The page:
Tree Houses in the Press
Out on a Limb
Daily Local News, June 28, 2009
Out on a Limb
By GRETCHEN METZ, Staff Writer for the Daily Local News
Dan Wright’s career choice has the 30-year old carpenter out on a limb.
He is the owner and founder of Tree Top Builders based in Westtown. He puts his jaw-dropping fabulous treehouses up in air, spanning branches across the country with a concentration on the East Coast.
“I got an idea, started learning, read books, researched the Internet, went to a treehouse conference in Oregon,” Wright said about the beginning of his company seven years ago.
Wright’s company builds 25 to 30 tree houses a year ranging in price from $3,000 to one $65,000 treehouse in McLean, Virginia.
“I’ve seen some that are suitable to live in, in the hundred thousands to a million dollars,” Wright said.
Photos of Wright’s company’s treehouses are on his Web site, Facebook and YouTube.
In a recent interview done in one of Wright’s treehouses in Wallace, Wright explained he starts with a look at the tree. Can it support a treehouse? If not, Wright won’t build one there.
If he takes the job, he gives the tree his attention first. Dead branches, if there are any, get trimmed. He checks the soil around the tree, checks for bugs or other pest and treats any problems.
The deck is built first, then the house, said Wright who left a career as a carpenter doing custom work for a life in the branches.
Wright’s company makes tree houses for kids hideouts and for adults who want tree-top dwellings, including a tree house poker room and a tree house platform for a yoga teacher who holds classes up in the air.
The treehouse in Wallace was in an impressive Norway maple. It was designed for children and adults alike with such extras as two rock-climbing walls, two ziplines, a woodburing stove for winter-time comfort, a firepole, a slide, a hammock and a trapdoor with rope ladder. Another rope ladder went from the tree house up to a smaller crow’s nest, or lookout, some 21 feet up from the ground.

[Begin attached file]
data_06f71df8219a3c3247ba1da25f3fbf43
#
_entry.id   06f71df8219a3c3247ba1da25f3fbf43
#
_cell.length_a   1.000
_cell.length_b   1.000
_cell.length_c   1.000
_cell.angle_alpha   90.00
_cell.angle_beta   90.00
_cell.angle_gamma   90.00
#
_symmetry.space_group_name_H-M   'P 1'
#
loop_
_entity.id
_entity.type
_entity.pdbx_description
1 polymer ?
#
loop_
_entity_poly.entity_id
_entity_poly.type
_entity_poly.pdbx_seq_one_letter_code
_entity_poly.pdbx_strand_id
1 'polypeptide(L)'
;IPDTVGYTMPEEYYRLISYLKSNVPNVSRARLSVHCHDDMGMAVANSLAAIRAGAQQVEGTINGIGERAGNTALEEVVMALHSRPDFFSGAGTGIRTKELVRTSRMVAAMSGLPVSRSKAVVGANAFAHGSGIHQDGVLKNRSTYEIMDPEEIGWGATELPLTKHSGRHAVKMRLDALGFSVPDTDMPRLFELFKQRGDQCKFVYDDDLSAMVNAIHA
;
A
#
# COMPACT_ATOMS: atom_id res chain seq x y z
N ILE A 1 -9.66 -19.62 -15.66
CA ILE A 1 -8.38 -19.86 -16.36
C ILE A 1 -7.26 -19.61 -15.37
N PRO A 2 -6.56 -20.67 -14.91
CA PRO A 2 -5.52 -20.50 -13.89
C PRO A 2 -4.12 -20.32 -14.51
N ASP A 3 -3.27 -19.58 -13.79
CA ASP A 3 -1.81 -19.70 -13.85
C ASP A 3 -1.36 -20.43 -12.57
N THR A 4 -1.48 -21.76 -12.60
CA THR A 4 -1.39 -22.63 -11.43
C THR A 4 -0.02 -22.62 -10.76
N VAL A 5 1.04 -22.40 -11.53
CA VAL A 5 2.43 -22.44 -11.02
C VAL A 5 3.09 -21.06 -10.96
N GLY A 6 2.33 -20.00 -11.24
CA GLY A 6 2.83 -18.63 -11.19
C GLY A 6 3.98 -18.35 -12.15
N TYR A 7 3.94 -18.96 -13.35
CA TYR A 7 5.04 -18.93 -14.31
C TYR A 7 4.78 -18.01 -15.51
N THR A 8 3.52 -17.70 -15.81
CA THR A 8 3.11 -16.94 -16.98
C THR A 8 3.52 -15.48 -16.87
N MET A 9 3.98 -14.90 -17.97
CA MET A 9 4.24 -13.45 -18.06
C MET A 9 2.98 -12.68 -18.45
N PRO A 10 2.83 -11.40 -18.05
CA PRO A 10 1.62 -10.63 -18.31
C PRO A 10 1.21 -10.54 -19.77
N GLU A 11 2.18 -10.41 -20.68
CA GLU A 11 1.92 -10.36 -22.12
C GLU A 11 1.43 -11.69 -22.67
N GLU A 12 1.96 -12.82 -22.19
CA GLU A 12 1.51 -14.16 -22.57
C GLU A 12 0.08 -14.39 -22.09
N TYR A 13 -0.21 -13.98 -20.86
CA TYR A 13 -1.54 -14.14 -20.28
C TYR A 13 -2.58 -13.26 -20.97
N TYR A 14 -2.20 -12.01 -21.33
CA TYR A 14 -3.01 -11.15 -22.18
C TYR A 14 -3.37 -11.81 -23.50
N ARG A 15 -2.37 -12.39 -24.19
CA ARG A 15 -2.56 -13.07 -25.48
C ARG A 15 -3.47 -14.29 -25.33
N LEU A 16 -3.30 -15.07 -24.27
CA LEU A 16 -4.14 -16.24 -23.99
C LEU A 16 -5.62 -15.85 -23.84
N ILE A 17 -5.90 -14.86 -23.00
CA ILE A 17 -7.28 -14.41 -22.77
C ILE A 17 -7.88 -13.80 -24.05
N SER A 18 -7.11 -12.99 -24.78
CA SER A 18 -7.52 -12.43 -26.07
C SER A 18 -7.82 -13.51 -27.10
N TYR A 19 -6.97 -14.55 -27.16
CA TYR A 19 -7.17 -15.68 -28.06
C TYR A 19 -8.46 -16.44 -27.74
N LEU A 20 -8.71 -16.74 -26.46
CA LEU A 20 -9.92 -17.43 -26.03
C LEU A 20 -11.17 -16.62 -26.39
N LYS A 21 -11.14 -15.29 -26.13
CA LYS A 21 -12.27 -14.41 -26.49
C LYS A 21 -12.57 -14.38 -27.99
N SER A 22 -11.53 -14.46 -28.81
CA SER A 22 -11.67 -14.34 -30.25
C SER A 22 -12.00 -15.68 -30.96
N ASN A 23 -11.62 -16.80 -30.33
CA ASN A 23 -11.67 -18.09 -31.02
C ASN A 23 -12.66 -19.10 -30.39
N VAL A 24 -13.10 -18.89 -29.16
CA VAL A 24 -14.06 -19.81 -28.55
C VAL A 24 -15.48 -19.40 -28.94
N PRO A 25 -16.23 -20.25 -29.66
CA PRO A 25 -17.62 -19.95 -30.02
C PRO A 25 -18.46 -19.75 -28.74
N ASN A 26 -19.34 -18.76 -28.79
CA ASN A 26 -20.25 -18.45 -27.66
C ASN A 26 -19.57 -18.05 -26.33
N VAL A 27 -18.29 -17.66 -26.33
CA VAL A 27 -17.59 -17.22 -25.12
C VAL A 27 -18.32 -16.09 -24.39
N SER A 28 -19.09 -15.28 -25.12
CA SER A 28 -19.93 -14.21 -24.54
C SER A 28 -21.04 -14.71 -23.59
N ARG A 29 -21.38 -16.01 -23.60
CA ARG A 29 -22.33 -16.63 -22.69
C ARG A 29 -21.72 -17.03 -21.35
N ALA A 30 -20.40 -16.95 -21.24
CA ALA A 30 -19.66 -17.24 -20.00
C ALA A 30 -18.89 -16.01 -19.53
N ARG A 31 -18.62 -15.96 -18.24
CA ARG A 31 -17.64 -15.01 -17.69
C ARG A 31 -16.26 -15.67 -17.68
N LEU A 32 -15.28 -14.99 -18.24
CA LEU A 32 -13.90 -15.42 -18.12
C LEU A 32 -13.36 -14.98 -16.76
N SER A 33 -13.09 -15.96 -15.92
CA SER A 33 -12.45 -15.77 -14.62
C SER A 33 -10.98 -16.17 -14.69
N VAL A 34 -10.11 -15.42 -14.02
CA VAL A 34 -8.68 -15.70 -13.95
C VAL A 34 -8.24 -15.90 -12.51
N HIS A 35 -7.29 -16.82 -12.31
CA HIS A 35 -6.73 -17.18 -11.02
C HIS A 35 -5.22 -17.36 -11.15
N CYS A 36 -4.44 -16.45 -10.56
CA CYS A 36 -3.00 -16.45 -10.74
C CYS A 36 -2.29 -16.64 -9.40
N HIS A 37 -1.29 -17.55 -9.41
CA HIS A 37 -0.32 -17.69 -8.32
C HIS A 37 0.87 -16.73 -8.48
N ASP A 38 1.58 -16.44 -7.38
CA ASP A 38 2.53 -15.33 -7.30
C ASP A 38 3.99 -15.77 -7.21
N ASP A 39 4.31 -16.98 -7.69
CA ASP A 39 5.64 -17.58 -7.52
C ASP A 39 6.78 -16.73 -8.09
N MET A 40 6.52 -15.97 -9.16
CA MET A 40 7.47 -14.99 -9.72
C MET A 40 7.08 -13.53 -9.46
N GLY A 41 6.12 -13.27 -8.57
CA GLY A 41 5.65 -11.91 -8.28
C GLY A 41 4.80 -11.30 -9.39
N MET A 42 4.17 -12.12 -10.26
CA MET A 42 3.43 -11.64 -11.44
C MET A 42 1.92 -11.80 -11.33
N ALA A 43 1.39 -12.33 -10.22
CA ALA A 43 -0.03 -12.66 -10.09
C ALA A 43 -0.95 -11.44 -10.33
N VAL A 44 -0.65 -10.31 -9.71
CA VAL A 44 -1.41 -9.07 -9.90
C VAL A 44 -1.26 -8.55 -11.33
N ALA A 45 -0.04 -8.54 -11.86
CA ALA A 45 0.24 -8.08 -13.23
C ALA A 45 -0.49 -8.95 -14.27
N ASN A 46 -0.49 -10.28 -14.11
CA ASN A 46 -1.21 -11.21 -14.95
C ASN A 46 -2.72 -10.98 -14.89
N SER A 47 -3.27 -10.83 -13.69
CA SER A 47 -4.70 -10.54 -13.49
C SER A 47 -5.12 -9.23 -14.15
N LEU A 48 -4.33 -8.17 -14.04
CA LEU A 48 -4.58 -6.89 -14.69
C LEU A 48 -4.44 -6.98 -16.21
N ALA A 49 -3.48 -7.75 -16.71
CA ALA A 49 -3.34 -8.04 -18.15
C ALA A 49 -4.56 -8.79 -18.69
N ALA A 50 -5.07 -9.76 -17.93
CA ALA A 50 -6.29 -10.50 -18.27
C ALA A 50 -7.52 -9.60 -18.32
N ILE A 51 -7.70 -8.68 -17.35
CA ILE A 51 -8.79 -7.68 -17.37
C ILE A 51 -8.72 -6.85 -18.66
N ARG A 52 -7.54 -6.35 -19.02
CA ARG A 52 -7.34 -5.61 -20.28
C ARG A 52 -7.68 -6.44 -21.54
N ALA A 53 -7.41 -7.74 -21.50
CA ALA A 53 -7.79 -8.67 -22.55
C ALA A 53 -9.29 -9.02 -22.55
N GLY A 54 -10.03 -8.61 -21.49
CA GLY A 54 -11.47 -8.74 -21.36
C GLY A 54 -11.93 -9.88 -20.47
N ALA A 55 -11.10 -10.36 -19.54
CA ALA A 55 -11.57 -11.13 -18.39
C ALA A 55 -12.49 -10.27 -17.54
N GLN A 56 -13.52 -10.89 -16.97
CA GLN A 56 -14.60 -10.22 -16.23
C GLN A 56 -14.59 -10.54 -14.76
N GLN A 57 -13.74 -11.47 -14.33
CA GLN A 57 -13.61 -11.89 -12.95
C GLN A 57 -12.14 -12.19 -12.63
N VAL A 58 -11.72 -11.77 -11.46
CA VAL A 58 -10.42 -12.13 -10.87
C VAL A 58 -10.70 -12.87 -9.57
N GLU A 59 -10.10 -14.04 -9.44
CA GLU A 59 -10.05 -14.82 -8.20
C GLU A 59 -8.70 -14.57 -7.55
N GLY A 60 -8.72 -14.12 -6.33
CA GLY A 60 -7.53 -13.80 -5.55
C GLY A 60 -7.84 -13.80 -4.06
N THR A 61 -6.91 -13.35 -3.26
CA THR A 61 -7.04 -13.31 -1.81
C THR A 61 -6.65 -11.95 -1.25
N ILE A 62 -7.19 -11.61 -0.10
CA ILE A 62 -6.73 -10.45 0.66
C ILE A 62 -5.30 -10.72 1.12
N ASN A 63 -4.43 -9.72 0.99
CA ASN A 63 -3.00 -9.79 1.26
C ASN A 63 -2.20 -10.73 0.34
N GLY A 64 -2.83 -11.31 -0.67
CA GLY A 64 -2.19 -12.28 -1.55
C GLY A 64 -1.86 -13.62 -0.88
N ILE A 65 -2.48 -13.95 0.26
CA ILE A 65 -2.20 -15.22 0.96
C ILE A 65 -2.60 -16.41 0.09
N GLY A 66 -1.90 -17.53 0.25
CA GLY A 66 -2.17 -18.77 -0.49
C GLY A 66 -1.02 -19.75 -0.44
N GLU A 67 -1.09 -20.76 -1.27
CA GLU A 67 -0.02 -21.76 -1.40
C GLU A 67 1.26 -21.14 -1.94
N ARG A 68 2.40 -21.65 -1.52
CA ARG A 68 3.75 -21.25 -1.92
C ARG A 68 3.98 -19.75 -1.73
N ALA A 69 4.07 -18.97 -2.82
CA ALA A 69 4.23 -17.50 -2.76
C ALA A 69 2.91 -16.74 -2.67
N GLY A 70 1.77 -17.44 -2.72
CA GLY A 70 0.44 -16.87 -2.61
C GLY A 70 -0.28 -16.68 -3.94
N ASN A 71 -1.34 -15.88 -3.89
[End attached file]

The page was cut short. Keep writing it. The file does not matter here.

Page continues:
In a nearby Norway maple is a satalight deck that is connected to the tree house by a rope bridge with plank floor. Both the tree house and satalight deck have their own sets of steps.
Gary Koontz, Tree Top’s lead builder, designed the tree house.
Wright, who attended the original meeting with Koontz and the homeowner, said the homeowner wanted “one of everything.”
The Wallace project should have taken three weeks but because it was built in the winter and Kooz had to contend with snow and freezing rain, it took two months. The tree house has a value of $23,000, Wright said.
For Wright, his favorite part of the job are the finishing touches, cutting the scroll work, putting up the rope swing or the zip line.
The part the married man and father of two likes least is travel, being away from home.
A common question is will the tree outgrow its tree house.
The answer is no.
Trees grow larger by expanding their diameter and growing new branch tips, not by growing up like a flower. Every year new layers of wood increase the diameter of trunks and branches, Wright explained.
As a tree house is fixed to the heartwood of the tree, it will remain at a fixed height from the ground.
In addition to building tree houses, Wright plans to teach treehouse building at workshops at his house on weekends.
He has plenty of trees for students to get hands-on experience, he said.
Wright will teach layout, design, cost, how to build the platform and what to buy at Home Depot, he said.